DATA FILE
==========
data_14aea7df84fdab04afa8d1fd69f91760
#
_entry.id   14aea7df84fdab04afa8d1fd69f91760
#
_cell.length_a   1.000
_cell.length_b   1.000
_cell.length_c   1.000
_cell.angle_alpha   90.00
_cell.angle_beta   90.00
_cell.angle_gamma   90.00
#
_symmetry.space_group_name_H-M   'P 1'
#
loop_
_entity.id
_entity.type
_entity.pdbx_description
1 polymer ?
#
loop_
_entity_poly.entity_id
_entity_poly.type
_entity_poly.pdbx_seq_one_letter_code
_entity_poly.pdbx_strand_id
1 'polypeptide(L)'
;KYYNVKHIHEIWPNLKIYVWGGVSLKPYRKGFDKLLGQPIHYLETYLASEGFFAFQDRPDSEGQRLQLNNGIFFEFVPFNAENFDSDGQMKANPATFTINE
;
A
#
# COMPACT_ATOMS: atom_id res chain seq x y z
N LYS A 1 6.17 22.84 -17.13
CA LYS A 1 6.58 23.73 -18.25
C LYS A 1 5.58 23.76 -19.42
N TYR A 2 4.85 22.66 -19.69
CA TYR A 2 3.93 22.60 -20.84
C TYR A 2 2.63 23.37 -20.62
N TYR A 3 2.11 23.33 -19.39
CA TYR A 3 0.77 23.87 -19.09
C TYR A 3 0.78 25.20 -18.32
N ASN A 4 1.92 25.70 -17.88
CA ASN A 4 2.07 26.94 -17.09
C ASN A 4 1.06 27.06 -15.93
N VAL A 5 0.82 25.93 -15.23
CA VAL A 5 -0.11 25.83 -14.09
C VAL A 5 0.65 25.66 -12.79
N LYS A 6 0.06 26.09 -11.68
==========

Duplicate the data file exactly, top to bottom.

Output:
data_14aea7df84fdab04afa8d1fd69f91760
#
_entry.id   14aea7df84fdab04afa8d1fd69f91760
#
_cell.length_a   1.000
_cell.length_b   1.000
_cell.length_c   1.000
_cell.angle_alpha   90.00
_cell.angle_beta   90.00
_cell.angle_gamma   90.00
#
_symmetry.space_group_name_H-M   'P 1'
#
loop_
_entity.id
_entity.type
_entity.pdbx_description
1 polymer ?
#
loop_
_entity_poly.entity_id
_entity_poly.type
_entity_poly.pdbx_seq_one_letter_code
_entity_poly.pdbx_strand_id
1 'polypeptide(L)'
;KYYNVKHIHEIWPNLKIYVWGGVSLKPYRKGFDKLLGQPIHYLETYLASEGFFAFQDRPDSEGQRLQLNNGIFFEFVPFNAENFDSDGQMKANPATFTINE
;
A
#
# COMPACT_ATOMS: atom_id res chain seq x y z
N LYS A 1 6.17 22.84 -17.13
CA LYS A 1 6.58 23.73 -18.25
C LYS A 1 5.58 23.76 -19.42
N TYR A 2 4.85 22.66 -19.69
CA TYR A 2 3.93 22.60 -20.84
C TYR A 2 2.63 23.37 -20.62
N TYR A 3 2.11 23.33 -19.39
CA TYR A 3 0.77 23.87 -19.09
C TYR A 3 0.78 25.20 -18.32
N ASN A 4 1.92 25.70 -17.88
CA ASN A 4 2.07 26.94 -17.09
C ASN A 4 1.06 27.06 -15.93
N VAL A 5 0.82 25.93 -15.23
CA VAL A 5 -0.11 25.83 -14.09
C VAL A 5 0.65 25.66 -12.79
N LYS A 6 0.06 26.09 -11.68